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Last Shuttle with ESA astronaut lifts off to Space Station to hunt ‘dark matter’


ESA PR 14 2011 - Space Shuttle Endeavour lifted off today on her last mission to the International Space Station. Following launch of the STS-134 mission at 12:56 GMT (14:56 CEST), Endeavour is heading towards a docking with the Station at 10:15 GMT (12:15 CEST) on Wednesday, 18 May.

ESA astronaut Roberto Vittori and his five crewmates will spend 16 days in space on a mission to deliver highly sophisticated European instrument designed to identify the cosmic fingerprints left by antimatter and ‘dark matter’ in the Universe.

Welcoming him aboard the International Space Station (ISS) will be fellow Italian ESA astronaut Paolo Nespoli, who has been working aboard since December.

Roberto’s mission is named DAMA in reference to the search for the mysterious dark matter that will be conducted by the 6.9-tonne fundamental physics payload, the AMS-02 Alpha Magnetic Spectrometer, probably the most ambitious science payload ever launched to the Station.

“The international science community has great expectations of the data to be collected by AMS-02 to understand key questions such as: what makes up the Universe’s invisible mass?“ said Jean-Jacques Dordain, Director General of ESA.

“In this, it beautifully complements the observations of ESA’s Planck space observatory, which is measuring the fraction of the invisible mass to a high degree of precision, and the Herschel satellite, which is for example observing its effects on young galaxies.

“AMS is a perfect example of the uniqueness of the ISS to promote fundamental scientific research in various disciplines, such as life sciences, Earth observation, material sciences and physics.

“With the recently approved extension of ISS to 2020, we now have the capability to offer an international laboratory to scientific communities around the world to push the frontier of knowledge.”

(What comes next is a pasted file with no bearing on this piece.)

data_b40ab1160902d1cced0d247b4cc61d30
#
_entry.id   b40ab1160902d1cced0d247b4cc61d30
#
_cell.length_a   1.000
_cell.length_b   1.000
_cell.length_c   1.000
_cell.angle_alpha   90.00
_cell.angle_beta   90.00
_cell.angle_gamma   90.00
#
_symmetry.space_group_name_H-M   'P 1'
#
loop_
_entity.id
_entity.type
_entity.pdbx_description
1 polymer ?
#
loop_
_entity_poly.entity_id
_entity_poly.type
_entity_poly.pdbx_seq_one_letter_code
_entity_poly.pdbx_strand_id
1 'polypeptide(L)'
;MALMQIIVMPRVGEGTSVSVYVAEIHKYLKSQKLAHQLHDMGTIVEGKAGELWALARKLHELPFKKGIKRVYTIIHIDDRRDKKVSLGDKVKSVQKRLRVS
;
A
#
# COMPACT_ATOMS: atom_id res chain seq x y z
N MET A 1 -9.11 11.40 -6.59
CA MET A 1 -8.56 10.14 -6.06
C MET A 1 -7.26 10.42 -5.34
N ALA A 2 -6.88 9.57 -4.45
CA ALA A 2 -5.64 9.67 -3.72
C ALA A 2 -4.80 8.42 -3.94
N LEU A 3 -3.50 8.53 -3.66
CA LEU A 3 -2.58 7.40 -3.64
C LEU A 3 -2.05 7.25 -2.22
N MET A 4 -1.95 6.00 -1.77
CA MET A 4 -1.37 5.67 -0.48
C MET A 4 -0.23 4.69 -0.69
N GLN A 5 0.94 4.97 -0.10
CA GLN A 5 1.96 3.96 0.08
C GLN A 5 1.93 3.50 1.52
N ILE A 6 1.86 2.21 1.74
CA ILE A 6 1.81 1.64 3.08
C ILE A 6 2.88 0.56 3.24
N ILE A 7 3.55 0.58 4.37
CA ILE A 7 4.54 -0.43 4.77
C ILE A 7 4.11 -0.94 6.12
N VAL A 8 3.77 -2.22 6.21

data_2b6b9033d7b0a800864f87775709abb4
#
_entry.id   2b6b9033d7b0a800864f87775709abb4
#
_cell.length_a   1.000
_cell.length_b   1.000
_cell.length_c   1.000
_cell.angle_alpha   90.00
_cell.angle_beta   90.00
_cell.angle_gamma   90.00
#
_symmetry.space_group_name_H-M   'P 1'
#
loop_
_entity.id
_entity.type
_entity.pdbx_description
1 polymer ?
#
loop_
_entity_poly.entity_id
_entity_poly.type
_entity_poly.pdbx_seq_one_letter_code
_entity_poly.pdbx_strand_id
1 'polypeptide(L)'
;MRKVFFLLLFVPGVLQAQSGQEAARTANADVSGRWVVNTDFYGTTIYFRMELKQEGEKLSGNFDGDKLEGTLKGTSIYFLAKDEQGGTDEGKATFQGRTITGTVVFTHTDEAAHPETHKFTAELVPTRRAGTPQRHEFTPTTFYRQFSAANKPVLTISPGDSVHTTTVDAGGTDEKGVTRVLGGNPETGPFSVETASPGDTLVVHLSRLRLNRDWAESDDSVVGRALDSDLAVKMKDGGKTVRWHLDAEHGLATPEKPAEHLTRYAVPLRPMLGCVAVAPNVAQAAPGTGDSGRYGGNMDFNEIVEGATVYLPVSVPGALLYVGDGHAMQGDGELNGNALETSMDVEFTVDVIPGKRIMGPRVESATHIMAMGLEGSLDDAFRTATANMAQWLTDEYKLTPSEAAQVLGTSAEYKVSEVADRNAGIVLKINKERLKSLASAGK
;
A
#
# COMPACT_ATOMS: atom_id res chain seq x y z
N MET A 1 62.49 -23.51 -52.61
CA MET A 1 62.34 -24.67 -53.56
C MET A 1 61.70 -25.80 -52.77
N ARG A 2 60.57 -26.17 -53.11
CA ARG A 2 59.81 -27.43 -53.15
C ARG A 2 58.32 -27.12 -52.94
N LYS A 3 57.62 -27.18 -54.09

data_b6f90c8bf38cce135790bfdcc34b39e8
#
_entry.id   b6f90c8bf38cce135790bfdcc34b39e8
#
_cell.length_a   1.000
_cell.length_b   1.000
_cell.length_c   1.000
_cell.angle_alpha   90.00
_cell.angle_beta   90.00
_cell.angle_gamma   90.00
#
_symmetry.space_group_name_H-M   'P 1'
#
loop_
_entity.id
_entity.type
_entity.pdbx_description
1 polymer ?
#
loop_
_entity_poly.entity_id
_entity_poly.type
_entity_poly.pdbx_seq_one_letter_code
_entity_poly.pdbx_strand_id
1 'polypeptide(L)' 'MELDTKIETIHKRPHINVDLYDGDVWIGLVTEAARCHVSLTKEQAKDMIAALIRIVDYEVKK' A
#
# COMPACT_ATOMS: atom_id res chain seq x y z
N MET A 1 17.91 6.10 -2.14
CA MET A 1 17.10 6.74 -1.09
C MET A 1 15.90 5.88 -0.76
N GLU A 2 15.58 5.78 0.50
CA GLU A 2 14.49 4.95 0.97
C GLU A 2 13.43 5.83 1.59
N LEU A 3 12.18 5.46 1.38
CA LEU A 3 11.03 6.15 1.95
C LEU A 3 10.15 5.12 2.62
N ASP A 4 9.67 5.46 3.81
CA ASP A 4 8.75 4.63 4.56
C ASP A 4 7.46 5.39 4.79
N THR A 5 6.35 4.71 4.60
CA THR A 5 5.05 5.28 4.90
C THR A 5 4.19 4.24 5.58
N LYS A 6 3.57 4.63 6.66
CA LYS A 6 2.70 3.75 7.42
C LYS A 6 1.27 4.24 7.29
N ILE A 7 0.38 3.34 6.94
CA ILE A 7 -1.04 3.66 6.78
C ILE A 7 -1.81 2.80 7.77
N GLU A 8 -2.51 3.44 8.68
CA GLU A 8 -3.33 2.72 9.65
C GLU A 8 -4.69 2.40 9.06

Using a giant 1.2-tonne magnet that generates a field 4000 times stronger than Earth’s own, AMS-02 will analyse high-energy cosmic rays with unprecedented sensitivity and accuracy to look for antimatter and dark matter.

Antimatter is believed to have been created on a par with normal matter but it seems to have disappeared from the Universe we know today. Dark matter is estimated to account for around 90% of our Universe’s mass, but it has not been detected directly so far.

STS-134 is the 26th and last Shuttle mission to carry an ESA astronaut, marking the end of the close collaboration on the programme between the two agencies.

ESA astronauts have served on the crews of about one in five of all Shuttle missions over three decades, and has directly contributed to about two thirds of the missions. The major primary payloads include the Spacelab laboratories, the Ulysses solar probe, the Eureca free-flyer, and four of the Station modules – especially the Columbus laboratory.

Endeavour and Roberto Vittori are scheduled to return to Earth on 1 June.

Two other ESA astronauts are training for six-month missions to the ISS as part of the permanent crew. Next to go is André Kuipers, who will be launched on a Soyuz in November. Luca Parmitano, the first from ESA’s 2010 class of astronauts to get a mission assignment, is preparing for his Soyuz launch in December 2013.


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